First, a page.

Odious and Peculiar

Philology and esoterica: scribblings, ravings and mutterings.

O&P's Current Pick:

Forging the Sampo

Odious' Links:

The Little Bookroom
The Pumpkin King
Larissa Archer
Inverted Iambs
Eve Tushnet
Natalie Solent
Pamela Dean
Kambodia Hotel
Pen and Paper

Charles Darwin's Beagle Diary
Deep-Sea News
NASA's Mars Website
Classics Online
Perseus Digital Library
Catholic Encyclopedia

Nine Scorpions
The Blithe Kitchen
Letter from Hardscrabble Creek
Arts & Letters Daily
About Last Night



Chas Clifton's Nature Blog
Rock Art Photo Blog
Girl on a Whaleship
Nature Lyrics Languagehat
Jabal al-Lughat
Laputan Logic
Strange Maps
Vladimir Dinets: Polymath Russian Adventurer
Virtual Tour of Almaty, Kazakhstan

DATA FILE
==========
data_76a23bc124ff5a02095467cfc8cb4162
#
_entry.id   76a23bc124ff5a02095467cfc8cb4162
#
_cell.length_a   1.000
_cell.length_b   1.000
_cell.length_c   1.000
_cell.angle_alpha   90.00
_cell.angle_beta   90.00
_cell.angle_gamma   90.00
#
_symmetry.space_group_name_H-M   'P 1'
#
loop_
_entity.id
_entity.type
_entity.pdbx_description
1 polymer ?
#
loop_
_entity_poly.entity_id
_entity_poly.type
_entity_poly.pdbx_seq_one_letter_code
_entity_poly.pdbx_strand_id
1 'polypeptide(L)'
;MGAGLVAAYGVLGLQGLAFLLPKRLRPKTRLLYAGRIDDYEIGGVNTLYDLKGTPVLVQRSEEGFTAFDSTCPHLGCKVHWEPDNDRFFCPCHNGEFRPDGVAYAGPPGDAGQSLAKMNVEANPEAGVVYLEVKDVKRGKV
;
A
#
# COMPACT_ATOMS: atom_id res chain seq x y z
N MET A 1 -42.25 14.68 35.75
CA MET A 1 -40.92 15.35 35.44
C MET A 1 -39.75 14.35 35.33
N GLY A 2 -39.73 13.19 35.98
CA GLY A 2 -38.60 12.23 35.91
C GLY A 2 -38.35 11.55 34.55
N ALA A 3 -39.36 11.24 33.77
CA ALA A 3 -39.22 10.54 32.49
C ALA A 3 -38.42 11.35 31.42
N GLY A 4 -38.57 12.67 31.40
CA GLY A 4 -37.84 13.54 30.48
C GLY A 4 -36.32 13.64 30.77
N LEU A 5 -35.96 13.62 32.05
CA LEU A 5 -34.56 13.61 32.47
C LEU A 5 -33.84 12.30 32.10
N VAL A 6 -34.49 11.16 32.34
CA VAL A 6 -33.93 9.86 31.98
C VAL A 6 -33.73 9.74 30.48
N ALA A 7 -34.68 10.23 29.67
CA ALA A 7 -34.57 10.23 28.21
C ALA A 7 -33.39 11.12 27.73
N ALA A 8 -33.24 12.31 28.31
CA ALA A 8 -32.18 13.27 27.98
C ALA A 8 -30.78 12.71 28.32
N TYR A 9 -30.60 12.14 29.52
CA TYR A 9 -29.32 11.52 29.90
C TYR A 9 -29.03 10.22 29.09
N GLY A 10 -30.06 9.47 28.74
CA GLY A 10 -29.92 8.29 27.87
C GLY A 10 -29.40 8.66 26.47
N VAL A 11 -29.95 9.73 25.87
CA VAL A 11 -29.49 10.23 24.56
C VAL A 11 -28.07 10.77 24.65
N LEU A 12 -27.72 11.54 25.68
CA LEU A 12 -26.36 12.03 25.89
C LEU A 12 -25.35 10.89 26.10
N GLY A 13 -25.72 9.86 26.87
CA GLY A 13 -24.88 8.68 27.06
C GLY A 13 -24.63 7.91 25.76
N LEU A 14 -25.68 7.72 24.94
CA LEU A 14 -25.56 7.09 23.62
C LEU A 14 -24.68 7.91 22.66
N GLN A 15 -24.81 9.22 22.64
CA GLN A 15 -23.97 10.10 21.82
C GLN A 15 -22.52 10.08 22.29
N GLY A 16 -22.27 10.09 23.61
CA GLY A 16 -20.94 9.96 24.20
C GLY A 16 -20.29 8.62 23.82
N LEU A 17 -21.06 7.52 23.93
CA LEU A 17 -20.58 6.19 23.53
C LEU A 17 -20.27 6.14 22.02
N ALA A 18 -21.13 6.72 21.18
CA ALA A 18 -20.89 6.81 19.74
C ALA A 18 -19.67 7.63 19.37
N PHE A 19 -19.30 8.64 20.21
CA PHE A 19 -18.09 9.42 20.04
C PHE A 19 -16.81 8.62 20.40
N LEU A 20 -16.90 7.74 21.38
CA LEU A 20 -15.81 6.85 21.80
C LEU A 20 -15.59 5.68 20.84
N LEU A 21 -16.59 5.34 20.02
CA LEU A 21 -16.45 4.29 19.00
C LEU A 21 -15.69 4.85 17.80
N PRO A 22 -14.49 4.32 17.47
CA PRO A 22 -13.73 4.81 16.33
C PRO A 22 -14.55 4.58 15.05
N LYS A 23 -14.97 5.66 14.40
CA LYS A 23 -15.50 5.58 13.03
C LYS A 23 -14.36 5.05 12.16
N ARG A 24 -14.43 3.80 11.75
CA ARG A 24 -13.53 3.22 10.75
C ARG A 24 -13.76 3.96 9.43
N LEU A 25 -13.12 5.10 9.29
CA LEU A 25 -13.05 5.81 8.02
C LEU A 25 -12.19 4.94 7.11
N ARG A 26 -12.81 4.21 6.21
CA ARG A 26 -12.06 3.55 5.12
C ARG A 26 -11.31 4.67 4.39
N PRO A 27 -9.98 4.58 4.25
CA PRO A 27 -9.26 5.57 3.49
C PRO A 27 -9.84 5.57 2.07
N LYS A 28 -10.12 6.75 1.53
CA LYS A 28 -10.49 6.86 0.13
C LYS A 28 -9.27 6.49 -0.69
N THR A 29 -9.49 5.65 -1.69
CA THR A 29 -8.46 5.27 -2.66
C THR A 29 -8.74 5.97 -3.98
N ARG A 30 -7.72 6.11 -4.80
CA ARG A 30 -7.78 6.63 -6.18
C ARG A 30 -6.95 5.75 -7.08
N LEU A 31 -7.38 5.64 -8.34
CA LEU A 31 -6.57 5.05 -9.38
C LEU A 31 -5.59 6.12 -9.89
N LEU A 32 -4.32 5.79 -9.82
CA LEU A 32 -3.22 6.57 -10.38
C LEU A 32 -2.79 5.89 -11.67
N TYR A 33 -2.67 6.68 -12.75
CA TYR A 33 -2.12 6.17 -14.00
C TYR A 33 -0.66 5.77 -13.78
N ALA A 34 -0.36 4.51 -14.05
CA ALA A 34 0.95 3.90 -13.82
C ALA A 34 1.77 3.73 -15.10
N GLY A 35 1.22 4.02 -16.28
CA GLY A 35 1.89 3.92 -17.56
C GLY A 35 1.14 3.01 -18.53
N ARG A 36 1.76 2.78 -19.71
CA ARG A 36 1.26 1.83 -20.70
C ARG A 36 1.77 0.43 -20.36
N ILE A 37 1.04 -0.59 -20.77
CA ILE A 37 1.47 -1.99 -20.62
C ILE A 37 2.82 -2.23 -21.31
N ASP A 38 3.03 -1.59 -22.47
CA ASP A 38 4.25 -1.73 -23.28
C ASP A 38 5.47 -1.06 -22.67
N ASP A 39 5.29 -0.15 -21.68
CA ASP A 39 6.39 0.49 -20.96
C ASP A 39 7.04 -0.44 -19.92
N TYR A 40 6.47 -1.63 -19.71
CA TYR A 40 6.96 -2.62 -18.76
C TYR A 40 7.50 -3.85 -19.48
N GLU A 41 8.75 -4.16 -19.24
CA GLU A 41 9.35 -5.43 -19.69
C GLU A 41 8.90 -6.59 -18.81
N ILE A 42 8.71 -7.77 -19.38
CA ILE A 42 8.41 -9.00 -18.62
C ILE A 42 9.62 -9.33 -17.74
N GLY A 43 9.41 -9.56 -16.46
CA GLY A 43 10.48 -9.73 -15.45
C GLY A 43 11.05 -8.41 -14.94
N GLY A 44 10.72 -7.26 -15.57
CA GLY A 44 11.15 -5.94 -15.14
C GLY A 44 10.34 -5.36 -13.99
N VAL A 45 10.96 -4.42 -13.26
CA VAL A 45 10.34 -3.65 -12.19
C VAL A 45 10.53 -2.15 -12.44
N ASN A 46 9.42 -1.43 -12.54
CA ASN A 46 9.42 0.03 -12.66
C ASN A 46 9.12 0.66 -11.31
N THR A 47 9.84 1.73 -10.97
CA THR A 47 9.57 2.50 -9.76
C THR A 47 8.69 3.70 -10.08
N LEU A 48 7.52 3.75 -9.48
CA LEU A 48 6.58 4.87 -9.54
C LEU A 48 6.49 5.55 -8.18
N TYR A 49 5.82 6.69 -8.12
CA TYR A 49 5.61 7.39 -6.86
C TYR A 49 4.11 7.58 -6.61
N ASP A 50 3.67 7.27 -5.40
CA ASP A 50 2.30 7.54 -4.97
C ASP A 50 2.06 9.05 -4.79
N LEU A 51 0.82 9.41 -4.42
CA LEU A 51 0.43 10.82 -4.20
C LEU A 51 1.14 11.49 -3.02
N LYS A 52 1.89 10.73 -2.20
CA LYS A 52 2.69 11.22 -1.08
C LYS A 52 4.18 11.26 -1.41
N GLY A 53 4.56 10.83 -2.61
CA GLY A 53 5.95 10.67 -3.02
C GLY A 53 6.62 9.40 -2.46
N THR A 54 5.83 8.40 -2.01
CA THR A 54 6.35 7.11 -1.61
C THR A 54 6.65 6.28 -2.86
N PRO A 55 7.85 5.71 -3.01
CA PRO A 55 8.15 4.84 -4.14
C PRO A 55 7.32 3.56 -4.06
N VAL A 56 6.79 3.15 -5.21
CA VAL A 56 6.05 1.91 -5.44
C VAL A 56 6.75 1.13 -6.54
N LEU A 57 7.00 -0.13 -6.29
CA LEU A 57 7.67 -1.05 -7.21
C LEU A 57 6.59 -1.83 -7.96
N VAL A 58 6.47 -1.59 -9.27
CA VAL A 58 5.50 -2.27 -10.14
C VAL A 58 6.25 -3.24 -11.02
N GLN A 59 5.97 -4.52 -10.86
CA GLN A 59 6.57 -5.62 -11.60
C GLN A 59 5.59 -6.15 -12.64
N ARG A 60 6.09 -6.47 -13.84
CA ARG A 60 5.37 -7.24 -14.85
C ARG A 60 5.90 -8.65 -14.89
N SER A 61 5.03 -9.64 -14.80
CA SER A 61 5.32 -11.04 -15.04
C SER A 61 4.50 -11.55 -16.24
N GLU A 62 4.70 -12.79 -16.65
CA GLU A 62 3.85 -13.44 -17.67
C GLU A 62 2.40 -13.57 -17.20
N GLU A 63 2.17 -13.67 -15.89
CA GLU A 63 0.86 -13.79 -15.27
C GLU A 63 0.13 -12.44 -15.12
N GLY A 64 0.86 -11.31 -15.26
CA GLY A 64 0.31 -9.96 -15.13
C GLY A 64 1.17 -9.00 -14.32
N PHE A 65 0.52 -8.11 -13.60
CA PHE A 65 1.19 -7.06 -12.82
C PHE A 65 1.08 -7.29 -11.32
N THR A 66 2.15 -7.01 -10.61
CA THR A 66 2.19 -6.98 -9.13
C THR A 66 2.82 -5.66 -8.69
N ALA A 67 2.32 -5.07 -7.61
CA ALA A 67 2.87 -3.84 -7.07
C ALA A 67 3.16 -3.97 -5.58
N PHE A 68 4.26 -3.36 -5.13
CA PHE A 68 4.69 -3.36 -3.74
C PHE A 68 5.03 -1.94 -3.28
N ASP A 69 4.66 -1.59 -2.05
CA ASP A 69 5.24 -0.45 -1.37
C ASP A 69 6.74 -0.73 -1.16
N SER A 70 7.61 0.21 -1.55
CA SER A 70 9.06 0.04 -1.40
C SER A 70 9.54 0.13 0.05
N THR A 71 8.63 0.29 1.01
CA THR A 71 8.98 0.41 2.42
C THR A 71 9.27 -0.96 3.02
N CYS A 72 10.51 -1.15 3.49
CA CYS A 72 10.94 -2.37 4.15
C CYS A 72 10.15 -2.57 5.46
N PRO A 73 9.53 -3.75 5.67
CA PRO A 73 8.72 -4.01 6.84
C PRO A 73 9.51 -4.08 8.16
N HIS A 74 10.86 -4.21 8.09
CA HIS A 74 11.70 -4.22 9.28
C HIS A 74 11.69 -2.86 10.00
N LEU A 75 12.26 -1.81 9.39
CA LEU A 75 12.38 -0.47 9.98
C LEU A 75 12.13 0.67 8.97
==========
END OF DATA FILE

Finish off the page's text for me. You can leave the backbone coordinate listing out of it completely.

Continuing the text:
Aerial Landscape Photography
USGS Earth As Art
Panoramic Aerial Maps of the American West

The Internet Bird Collection
Bird Families of the World
Ancient Scripts
The Aberdeen Bestiary Project
The Cephalopod Page
The Ultimate Ungulate
The Red Book of the Peoples of the Russian Empire
USGS Streamflow Data

Worthy Miscellany
Finno-Ugrian Music
Boojum Expeditions
American River Touring Association

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Friday, November 12, 2010
Jonah Goldberg receives an interesting question:
I have a co-worker who is a 38-year-old Muslim from Niger... He is here on a permanent visa and plans on eventually becoming a citizen.... With some prodding from him, I have taken upon myself the task of assigning him a list of movies he needs to see in order to explain America and its myriad cultures to him... I’d love it if you could ask your readers…are there some movies that perhaps wouldn’t make a Best Movie list that I should include anyway? My only criterion is that the film has to delve into a different subculture of American life, either past or present. Whether or not you like a movie is not relevant.